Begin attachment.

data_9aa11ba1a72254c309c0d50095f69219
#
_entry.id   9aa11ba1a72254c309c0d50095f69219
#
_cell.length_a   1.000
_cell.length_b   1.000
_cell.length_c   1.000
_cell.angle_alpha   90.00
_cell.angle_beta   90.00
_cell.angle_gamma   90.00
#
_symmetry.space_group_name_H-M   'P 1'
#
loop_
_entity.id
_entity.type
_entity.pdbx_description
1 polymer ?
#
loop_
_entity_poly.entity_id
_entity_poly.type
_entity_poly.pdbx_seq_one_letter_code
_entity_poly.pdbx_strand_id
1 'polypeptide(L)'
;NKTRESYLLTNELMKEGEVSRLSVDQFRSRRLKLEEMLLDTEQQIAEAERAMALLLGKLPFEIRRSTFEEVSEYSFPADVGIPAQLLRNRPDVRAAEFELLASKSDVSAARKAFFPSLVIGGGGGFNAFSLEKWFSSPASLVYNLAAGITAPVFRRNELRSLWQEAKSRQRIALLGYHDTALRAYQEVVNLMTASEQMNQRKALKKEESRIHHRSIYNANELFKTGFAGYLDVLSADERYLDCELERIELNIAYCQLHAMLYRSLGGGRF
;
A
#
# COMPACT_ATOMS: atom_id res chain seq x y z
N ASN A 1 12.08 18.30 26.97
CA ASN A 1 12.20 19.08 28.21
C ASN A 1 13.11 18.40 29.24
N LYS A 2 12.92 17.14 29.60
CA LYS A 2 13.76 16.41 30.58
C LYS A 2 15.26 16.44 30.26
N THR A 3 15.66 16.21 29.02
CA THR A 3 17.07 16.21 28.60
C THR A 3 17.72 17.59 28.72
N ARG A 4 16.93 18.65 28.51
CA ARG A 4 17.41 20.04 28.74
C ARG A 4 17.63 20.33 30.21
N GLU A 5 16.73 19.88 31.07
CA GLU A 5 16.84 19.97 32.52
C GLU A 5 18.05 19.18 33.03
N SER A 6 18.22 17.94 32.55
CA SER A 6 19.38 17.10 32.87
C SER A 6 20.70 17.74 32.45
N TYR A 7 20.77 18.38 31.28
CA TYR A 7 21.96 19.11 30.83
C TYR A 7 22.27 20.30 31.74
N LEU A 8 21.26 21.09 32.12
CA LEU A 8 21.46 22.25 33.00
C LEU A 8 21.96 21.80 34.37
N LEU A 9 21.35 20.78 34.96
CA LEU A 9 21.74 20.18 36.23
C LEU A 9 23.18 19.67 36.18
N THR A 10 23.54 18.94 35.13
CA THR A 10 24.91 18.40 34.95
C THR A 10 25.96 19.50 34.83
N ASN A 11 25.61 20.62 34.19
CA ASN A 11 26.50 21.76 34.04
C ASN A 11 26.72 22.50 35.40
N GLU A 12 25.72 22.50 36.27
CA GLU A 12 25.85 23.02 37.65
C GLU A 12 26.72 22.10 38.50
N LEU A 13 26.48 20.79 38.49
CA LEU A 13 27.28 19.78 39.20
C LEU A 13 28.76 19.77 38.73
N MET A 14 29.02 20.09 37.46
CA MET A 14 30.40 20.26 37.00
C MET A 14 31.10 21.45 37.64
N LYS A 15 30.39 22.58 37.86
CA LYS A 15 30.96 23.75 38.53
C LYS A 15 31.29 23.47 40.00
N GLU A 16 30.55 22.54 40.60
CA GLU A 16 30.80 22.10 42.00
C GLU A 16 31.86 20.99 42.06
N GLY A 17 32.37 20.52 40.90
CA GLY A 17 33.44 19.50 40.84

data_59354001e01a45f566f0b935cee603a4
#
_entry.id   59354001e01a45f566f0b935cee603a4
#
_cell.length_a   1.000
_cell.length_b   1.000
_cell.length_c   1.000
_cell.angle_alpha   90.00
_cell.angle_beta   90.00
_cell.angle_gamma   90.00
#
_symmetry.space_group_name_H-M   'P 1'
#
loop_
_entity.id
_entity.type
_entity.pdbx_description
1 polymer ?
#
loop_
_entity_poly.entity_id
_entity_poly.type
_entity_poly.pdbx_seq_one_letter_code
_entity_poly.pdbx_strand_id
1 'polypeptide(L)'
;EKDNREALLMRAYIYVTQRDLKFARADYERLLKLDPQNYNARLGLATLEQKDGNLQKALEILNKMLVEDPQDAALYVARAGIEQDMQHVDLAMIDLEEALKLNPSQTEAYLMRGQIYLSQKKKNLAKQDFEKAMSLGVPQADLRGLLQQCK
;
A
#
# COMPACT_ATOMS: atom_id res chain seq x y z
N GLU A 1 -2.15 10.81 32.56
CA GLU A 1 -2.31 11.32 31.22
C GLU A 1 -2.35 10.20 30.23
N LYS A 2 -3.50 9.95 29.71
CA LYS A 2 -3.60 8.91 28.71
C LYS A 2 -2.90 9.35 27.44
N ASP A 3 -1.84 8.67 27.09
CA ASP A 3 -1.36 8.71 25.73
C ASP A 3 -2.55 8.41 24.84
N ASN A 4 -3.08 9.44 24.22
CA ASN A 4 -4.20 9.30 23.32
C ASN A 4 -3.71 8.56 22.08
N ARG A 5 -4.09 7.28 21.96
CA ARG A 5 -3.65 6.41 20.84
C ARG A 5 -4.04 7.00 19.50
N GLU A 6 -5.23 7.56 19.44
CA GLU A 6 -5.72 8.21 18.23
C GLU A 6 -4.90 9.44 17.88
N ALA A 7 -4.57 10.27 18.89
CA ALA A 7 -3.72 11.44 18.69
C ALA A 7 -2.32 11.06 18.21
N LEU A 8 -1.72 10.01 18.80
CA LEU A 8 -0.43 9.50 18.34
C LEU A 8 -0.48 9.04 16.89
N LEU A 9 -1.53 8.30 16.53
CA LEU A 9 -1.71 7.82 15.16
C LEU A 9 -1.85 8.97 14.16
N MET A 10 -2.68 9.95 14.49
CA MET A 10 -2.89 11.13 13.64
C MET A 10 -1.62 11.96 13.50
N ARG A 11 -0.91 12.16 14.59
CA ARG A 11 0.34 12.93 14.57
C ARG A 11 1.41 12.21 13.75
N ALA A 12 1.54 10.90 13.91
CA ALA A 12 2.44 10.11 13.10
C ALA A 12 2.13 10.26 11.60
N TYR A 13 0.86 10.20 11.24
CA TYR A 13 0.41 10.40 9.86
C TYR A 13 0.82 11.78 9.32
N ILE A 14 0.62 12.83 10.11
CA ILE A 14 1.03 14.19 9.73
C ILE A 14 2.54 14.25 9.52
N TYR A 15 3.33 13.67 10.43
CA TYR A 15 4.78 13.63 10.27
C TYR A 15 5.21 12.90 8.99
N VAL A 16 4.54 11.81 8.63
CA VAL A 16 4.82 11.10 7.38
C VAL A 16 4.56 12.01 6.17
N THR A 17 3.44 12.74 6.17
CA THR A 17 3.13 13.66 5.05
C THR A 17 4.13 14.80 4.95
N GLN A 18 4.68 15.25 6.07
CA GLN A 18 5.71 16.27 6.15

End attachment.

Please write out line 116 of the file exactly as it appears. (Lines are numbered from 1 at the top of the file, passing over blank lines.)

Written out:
C LYS A 2 -2.90 9.35 27.44